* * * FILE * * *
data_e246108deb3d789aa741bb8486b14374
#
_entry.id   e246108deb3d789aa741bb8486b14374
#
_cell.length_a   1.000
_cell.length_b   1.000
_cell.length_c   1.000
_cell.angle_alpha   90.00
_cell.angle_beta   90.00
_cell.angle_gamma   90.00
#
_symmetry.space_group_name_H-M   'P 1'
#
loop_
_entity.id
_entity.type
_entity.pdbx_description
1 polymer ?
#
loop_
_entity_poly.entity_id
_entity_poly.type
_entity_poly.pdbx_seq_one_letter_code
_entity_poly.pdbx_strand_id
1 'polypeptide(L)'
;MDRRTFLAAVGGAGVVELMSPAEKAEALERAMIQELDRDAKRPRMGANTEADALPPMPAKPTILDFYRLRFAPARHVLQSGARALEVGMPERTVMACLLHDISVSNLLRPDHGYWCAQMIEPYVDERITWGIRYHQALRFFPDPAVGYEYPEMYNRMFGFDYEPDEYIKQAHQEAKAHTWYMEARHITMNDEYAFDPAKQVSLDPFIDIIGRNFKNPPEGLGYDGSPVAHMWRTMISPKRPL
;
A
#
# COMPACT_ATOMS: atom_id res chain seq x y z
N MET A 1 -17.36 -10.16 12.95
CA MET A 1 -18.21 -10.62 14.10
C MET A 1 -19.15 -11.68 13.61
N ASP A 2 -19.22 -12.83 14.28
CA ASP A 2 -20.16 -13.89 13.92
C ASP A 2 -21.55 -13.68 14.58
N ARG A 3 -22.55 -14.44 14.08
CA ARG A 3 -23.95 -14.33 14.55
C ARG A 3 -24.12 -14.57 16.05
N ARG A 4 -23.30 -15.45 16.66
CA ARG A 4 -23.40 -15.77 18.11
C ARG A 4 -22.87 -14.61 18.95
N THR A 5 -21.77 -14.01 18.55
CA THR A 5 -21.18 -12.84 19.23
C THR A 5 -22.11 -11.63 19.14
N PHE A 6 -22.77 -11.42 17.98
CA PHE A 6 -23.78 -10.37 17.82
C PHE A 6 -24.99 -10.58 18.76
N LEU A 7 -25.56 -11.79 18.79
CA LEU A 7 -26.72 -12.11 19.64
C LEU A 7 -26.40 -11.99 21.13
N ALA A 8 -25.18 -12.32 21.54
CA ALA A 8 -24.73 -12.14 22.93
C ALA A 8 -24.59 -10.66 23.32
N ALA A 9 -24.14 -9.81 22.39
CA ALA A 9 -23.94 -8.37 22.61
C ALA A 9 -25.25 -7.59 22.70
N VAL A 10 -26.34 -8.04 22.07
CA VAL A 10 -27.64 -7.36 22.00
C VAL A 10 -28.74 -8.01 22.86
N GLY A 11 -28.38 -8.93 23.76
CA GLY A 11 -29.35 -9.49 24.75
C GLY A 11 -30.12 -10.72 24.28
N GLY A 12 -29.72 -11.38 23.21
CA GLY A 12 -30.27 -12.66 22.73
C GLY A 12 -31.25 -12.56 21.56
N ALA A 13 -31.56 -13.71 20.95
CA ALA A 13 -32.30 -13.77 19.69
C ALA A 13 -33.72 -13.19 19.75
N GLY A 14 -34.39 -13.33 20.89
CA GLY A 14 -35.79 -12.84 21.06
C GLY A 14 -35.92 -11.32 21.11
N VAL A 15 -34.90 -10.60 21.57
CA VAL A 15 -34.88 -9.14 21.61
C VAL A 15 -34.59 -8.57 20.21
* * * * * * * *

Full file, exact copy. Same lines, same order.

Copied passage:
data_e246108deb3d789aa741bb8486b14374
#
_entry.id   e246108deb3d789aa741bb8486b14374
#
_cell.length_a   1.000
_cell.length_b   1.000
_cell.length_c   1.000
_cell.angle_alpha   90.00
_cell.angle_beta   90.00
_cell.angle_gamma   90.00
#
_symmetry.space_group_name_H-M   'P 1'
#
loop_
_entity.id
_entity.type
_entity.pdbx_description
1 polymer ?
#
loop_
_entity_poly.entity_id
_entity_poly.type
_entity_poly.pdbx_seq_one_letter_code
_entity_poly.pdbx_strand_id
1 'polypeptide(L)'
;MDRRTFLAAVGGAGVVELMSPAEKAEALERAMIQELDRDAKRPRMGANTEADALPPMPAKPTILDFYRLRFAPARHVLQSGARALEVGMPERTVMACLLHDISVSNLLRPDHGYWCAQMIEPYVDERITWGIRYHQALRFFPDPAVGYEYPEMYNRMFGFDYEPDEYIKQAHQEAKAHTWYMEARHITMNDEYAFDPAKQVSLDPFIDIIGRNFKNPPEGLGYDGSPVAHMWRTMISPKRPL
;
A
#
# COMPACT_ATOMS: atom_id res chain seq x y z
N MET A 1 -17.36 -10.16 12.95
CA MET A 1 -18.21 -10.62 14.10
C MET A 1 -19.15 -11.68 13.61
N ASP A 2 -19.22 -12.83 14.28
CA ASP A 2 -20.16 -13.89 13.92
C ASP A 2 -21.55 -13.68 14.58
N ARG A 3 -22.55 -14.44 14.08
CA ARG A 3 -23.95 -14.33 14.55
C ARG A 3 -24.12 -14.57 16.05
N ARG A 4 -23.30 -15.45 16.66
CA ARG A 4 -23.40 -15.77 18.11
C ARG A 4 -22.87 -14.61 18.95
N THR A 5 -21.77 -14.01 18.55
CA THR A 5 -21.18 -12.84 19.23
C THR A 5 -22.11 -11.63 19.14
N PHE A 6 -22.77 -11.42 17.98
CA PHE A 6 -23.78 -10.37 17.82
C PHE A 6 -24.99 -10.58 18.76
N LEU A 7 -25.56 -11.79 18.79
CA LEU A 7 -26.72 -12.11 19.64
C LEU A 7 -26.40 -11.99 21.13
N ALA A 8 -25.18 -12.32 21.54
CA ALA A 8 -24.73 -12.14 22.93
C ALA A 8 -24.59 -10.66 23.32
N ALA A 9 -24.14 -9.81 22.39
CA ALA A 9 -23.94 -8.37 22.61
C ALA A 9 -25.25 -7.59 22.70
N VAL A 10 -26.34 -8.04 22.07
CA VAL A 10 -27.64 -7.36 22.00
C VAL A 10 -28.74 -8.01 22.86
N GLY A 11 -28.38 -8.93 23.76
CA GLY A 11 -29.35 -9.49 24.75
C GLY A 11 -30.12 -10.72 24.28
N GLY A 12 -29.72 -11.38 23.21
CA GLY A 12 -30.27 -12.66 22.73
C GLY A 12 -31.25 -12.56 21.56
N ALA A 13 -31.56 -13.71 20.95
CA ALA A 13 -32.30 -13.77 19.69
C ALA A 13 -33.72 -13.19 19.75
N GLY A 14 -34.39 -13.33 20.89
CA GLY A 14 -35.79 -12.84 21.06
C GLY A 14 -35.92 -11.32 21.11
N VAL A 15 -34.90 -10.60 21.57
CA VAL A 15 -34.88 -9.14 21.61
C VAL A 15 -34.59 -8.57 20.21